The Lord Weidenfeld
Appearing on tv programme After Dark in 1991
|Member of the House of Lords|
25 June 1976 - 20 January 2016
Arthur George Weidenfeld
13 September 1919
|Died||20 January 2016 (aged 96)|
(m. 1952; div. 1955)
(m. 1956; div. 1961)
Sandra Payson Meyer
(m. 1966; div. 1976)
(m. 1992; his death 2016)
|Parents||Max and Rosa Weidenfeld|
George Weidenfeld, Baron Weidenfeld, (13 September 1919 - 20 January 2016) was a British publisher, philanthropist, and newspaper columnist. He was also a lifelong Zionist and renowned as a master networker. He was on good terms with popes, prime ministers and presidents and put his connections to good use for diplomatic and philanthropic ends.
George Weidenfeld was born in Vienna, Austria in 1919, He was the only son of Max and Rosa Weidenfeld. Weidenfeld attended the University of Vienna and the city's Diplomatic College. Following the Anschluss (Germany's annexation of Austria) in 1938, he emigrated to London, with limited English and a 16/6d postal order (approximately £32.46 in 2019). He began work with the monitoring service of the British Broadcasting Corporation (BBC).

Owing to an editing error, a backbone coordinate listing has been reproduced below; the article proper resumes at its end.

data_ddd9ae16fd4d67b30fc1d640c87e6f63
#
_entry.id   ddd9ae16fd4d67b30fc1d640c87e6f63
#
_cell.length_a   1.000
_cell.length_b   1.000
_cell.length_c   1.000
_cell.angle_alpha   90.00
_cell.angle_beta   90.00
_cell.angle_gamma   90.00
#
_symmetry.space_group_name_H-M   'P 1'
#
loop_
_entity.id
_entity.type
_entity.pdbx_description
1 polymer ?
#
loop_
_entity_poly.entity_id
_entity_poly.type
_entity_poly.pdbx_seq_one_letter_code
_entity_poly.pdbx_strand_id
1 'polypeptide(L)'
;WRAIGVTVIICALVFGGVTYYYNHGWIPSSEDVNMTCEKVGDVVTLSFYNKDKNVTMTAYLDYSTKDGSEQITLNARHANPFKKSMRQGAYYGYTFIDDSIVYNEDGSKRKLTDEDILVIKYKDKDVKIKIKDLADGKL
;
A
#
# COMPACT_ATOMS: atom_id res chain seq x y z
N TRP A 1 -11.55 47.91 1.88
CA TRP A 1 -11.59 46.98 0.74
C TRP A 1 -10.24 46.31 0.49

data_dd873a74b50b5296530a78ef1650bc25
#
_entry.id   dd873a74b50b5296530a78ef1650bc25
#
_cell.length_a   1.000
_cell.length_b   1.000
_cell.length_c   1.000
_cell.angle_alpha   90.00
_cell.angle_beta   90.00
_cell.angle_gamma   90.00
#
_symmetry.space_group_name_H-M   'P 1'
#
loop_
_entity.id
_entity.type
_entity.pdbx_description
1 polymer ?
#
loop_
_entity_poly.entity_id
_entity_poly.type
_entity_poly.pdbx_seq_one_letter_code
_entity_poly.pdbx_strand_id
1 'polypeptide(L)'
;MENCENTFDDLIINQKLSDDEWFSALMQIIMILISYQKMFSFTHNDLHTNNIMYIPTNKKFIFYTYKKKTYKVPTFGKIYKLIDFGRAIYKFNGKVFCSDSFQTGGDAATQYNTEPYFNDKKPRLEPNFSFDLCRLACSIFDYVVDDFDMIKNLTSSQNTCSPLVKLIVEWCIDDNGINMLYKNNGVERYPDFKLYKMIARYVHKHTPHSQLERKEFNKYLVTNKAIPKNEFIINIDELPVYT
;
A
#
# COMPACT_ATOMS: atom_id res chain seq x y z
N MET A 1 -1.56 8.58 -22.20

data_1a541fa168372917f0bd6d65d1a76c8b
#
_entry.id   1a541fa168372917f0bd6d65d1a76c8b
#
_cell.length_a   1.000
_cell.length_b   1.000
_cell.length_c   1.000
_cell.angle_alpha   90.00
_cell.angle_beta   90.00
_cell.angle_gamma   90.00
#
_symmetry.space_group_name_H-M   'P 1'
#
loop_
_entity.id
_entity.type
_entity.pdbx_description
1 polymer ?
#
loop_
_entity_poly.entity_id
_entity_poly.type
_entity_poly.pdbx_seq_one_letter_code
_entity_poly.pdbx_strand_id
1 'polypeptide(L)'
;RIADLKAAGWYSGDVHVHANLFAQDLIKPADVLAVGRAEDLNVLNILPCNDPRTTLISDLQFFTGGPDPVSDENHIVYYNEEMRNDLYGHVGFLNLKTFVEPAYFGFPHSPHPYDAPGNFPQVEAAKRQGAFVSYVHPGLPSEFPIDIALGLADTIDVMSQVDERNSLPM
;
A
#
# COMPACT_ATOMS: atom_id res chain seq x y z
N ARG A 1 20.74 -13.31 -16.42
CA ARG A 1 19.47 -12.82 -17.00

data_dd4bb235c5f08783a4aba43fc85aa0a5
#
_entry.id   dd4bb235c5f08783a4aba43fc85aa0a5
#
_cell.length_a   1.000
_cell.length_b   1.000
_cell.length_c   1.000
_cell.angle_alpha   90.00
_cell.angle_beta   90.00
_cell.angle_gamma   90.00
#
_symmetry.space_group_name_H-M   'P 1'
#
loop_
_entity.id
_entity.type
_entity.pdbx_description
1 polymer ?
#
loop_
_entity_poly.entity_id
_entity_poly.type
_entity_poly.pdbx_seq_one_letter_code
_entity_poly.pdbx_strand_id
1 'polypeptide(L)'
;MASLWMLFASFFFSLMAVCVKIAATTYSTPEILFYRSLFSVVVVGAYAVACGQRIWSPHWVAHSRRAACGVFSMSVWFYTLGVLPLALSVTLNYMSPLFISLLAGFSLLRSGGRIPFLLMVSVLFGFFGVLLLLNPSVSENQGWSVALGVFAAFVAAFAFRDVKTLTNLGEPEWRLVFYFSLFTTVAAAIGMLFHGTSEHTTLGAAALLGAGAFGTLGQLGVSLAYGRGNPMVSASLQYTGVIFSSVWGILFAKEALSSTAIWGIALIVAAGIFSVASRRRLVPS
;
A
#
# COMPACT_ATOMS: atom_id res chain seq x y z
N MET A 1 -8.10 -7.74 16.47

By 1942 he was a political commentator for the BBC and also wrote a weekly newspaper column, coming into contact with General de Gaulle and Tito as a result. In 1949, Weidenfeld served for a year as the political adviser and Chief of Cabinet to Chaim Weizmann, the first President of Israel. In that role, Weidenfeld launched a campaign to convince the world that Israel should keep western Jerusalem. The city had been divided between Israel and the Hashemite Kingtom of Transjordan after the two sides signed an armistice agreement earlier in the year.
In 1948, Weidenfeld co-founded the publishing firm Weidenfeld & Nicolson with Nigel Nicolson. Intending to start an upmarket political magazine, a mix of the New Statesman, Fortune and The New Yorker, they found that the post-war paper shortage made a book publishing concern more feasible, and the new firm was partly intended as a cover for the impractical magazine. Over the years, the firm published many outstanding titles, including the British edition of Vladimir Nabokov's Lolita in 1959 and Nicolson's biography of his parents, Portrait of a Marriage (1973).